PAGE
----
Chopped (TV series)

From Wikipedia, the free encyclopedia
Jump to: navigation, search

Genre Cooking show
Created by
Directed by Michael Pearlman
Presented by Ted Allen
Country of origin United States
Original language(s) English
No. of seasons 31
No. of episodes 388 + 21 specials (list of episodes)
Executive producer(s)
  • Linda Lea
  • Dave Noll
  • Michael Krupat
  • Vivian Sorenson (co-exec.)
  • Beth Paholak
  • Tina Nguyen
  • Karey Green
  • Kirsten Moberg
  • Kate Kenny
  • Crystal Bahmaie
  • Edward Schindler (supervising prod.)
  • Jessica Paul (supervising prod.)
  • Loe Fahie (EIC)
  • Evald Ridore
  • Jonathan Soule
  • Amanda Durett Cercone
  • Erik Klein
  • Brad Yankus
  • Jimmy Drakulias (On-Line Editor)
  • Axuve Espinosa
  • Michael Wei
  • Gregory Corwin
  • Evan Wise
  • Brian D'Amico
  • Mike Stern
  • Barney Schmidt
Running time 44 mins.
Production company(s) Notional
Original network Food Network
Original release January 13, 2009 (2009-01-13) – present
External links

Chopped is an American reality-based cooking television game show series created by Executive Producer Linda Lea, along with Dave Noll and Michael Krupat. It is hosted by Ted Allen. The series pits four chefs against each other as they compete for a chance to win $10,000. New episodes air every Tuesday at 10 p.m. ET on Food Network.


In each episode, four chefs compete in a three-round contest, attempting to incorporate unusual combinations of ingredients into dishes that are evaluated by a panel of three judges.[1][2] At the beginning of each round ("Appetizer", "Entrée", and "Dessert"), the chefs are each given a basket containing three to five mystery ingredients and are expected to use all of them in some way. Although failing to use an ingredient is not an automatic disqualification, the judges do take such omissions into account when making their decisions. The ingredients are often not commonly prepared together. For example, in the episode "Yucca, Watermelon, Tortillas," the Appetizer ingredients consisted of watermelon, canned sardines, pepper jack cheese, and zucchini. The competitors are given access to a pantry and refrigerator stocked with a wide variety of other ingredients.

Each round has a time limit, typically 20 minutes for Appetizer, and 30 minutes each for Entrée and Dessert. These limits have been extended on occasion for special-format episodes and for rounds in which one or more mystery ingredients require additional preparation/cooking time. The chefs must cook their dishes and complete four platings (three for the judges and one "beauty plate") before time runs out.[3] Once time has expired, the judges critique the dishes based on presentation, taste and creativity and select one chef to be "chopped" - eliminated from the competition with no winnings. Ted reveals the judges' decision by lifting a cloche on their table to show the losing chef's dish, and one of the judges comments on the reason for their choice to the eliminated chef. In the Dessert round, the judges consider not only on the dishes created by the two chefs during that round, but also their overall performance throughout the competition. The winner receives $10,000.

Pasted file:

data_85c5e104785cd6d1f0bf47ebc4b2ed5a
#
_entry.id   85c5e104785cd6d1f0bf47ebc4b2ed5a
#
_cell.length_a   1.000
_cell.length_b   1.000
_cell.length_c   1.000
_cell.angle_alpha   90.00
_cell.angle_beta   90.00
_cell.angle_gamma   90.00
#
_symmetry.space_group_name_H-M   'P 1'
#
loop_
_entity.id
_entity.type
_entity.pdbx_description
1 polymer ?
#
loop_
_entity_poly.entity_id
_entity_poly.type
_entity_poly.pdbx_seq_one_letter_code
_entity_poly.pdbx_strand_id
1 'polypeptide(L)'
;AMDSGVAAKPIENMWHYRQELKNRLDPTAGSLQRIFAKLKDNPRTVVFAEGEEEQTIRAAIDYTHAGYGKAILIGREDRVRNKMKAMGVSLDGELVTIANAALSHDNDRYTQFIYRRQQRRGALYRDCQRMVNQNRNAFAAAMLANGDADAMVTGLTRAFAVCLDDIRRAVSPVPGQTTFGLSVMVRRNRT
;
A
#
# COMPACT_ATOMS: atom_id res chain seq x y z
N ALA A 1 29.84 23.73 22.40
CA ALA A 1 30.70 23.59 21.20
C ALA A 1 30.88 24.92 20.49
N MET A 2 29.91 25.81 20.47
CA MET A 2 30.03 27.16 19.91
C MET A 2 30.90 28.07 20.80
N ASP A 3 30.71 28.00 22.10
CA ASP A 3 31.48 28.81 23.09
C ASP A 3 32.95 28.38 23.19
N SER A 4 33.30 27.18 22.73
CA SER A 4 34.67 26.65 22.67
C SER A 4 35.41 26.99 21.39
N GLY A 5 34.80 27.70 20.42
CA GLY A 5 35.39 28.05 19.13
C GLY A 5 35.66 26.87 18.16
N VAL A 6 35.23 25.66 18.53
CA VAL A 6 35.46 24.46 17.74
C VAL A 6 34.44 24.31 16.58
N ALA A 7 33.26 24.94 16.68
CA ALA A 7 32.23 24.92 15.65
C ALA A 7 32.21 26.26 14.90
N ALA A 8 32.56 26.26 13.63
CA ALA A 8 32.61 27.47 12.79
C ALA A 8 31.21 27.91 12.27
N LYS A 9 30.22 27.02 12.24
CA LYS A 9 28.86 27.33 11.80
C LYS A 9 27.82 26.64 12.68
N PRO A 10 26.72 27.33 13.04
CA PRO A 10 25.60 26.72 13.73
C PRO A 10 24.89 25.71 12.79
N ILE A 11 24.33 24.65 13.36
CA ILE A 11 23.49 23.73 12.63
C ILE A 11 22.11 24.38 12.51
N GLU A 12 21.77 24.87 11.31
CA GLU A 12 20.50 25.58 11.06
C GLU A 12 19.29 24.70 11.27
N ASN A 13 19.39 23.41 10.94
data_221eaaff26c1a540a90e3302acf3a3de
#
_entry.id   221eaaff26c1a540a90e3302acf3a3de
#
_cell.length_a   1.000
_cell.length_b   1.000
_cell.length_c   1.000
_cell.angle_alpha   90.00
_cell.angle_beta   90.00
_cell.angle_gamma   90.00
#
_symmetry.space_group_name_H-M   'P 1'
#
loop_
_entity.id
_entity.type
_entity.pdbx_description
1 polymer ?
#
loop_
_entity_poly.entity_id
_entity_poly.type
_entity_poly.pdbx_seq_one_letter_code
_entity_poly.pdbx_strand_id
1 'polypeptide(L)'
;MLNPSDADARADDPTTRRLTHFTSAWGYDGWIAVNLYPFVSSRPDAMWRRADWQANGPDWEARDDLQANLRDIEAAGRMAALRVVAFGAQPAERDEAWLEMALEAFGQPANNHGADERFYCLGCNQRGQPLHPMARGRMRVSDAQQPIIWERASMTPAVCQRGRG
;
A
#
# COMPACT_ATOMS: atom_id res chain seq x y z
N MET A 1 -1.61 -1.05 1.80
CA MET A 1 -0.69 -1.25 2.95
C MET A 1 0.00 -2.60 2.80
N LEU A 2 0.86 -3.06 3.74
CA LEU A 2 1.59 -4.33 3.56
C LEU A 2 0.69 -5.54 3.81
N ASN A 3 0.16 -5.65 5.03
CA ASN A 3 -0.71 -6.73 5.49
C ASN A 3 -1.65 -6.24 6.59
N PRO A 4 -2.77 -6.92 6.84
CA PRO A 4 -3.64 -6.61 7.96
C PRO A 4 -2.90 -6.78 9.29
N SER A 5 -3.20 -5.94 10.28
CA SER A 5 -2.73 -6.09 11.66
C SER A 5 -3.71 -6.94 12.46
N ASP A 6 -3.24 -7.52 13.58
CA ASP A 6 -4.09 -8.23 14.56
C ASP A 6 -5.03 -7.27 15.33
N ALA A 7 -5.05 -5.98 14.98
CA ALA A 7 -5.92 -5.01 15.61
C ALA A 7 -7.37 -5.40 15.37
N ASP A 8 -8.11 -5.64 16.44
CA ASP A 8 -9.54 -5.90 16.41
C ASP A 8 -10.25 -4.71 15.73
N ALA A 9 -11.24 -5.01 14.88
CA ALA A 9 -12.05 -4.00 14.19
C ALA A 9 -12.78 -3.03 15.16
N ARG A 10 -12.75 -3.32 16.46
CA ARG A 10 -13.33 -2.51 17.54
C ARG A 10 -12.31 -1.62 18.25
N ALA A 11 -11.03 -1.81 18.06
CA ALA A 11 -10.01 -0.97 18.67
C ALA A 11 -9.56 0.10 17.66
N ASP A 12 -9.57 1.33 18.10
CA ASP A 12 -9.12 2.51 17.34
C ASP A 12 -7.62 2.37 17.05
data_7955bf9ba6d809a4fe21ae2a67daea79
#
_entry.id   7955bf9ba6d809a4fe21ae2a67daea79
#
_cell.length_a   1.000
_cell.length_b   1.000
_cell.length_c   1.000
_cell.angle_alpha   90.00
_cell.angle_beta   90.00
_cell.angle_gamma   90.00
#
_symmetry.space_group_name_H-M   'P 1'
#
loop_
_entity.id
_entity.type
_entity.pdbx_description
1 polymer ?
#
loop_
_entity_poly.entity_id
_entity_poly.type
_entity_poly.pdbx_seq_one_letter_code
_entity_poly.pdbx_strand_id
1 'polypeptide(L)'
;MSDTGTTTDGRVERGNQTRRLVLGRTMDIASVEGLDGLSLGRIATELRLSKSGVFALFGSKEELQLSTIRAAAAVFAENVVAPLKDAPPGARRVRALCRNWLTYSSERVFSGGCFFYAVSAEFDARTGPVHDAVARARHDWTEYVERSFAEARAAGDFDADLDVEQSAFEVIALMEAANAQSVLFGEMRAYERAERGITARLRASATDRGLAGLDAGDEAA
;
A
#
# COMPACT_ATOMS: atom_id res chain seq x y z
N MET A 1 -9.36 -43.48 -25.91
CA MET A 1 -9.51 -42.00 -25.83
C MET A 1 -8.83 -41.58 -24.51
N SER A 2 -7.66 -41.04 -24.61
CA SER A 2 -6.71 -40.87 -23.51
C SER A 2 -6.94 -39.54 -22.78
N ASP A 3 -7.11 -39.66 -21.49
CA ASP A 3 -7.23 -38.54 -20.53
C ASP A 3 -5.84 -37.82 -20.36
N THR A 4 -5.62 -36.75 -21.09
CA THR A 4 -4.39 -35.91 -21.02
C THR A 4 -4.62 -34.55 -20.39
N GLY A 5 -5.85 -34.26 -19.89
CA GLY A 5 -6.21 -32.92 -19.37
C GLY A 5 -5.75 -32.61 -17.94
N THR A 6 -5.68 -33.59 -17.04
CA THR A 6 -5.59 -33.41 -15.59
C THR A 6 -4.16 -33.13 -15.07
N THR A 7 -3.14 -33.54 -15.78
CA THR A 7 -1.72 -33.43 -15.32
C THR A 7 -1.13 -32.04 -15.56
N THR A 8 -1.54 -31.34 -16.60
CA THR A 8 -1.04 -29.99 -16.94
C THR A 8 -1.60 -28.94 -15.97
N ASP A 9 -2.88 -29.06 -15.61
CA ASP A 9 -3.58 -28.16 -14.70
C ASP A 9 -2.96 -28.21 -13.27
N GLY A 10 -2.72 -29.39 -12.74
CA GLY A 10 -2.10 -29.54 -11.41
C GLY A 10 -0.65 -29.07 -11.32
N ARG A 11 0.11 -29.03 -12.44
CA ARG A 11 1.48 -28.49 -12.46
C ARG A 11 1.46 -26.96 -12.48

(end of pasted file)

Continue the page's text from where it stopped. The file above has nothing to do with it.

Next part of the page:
Production notes[edit]

According to host Ted Allen, the show's unaired pilot episode, which was taped at the Culinary School at the Art Institute of New York, was "...originally a lot more elaborate. It was set in a mansion, the host was a butler, the butler held a Chihuahua, and when a chef was chopped the losing dish was fed to the Chihuahua." The Food Network found the pilot episode "a little too weird", but decided to keep the general premise of the show in a more straightforward competition format.[4]

An episode of Chopped takes approximately 12 hours to tape, with deliberations after each round taking about 90 minutes.[4] Judging is done by consensus among the judges.[5]

While contestants do not know the ingredients ahead of time, they are given a tour of the kitchen prior to taping. Some preliminary tasks, such as preheating ovens and bringing water to a boil, are done in advance of each round.[3]

Chefs must be 19 years or older to appear on the regular show. Teenagers and children are occasionally invited to compete in special episodes.

Special Episodes[edit]

Chopped Champions[edit]

Starting September 8, 2009, and continuing for three additional episodes, Food Network aired the "Chopped Champions Event", wherein thirteen past winners returned and faced off against each other (four per episode) to retain their title of Chopped Champion. The winner of an episode in the event earned an additional $10,000 and moved on to the next episode to face a new set of three previous champions. The winner was Darius Peacock, Executive Chef, Exceptional Taste Catering, Trenton, NJ

Starting August 31, 2010, and continuing for four additional episodes, Food Network aired the "$50,000 Tournament." Sixteen past champions competed. The winners of the first four episodes competed against each other in the "Grand Finale" for the $50,000 prize. The winner was Madison Cowan, Chef and Caterer, Avenue Inc, New York City.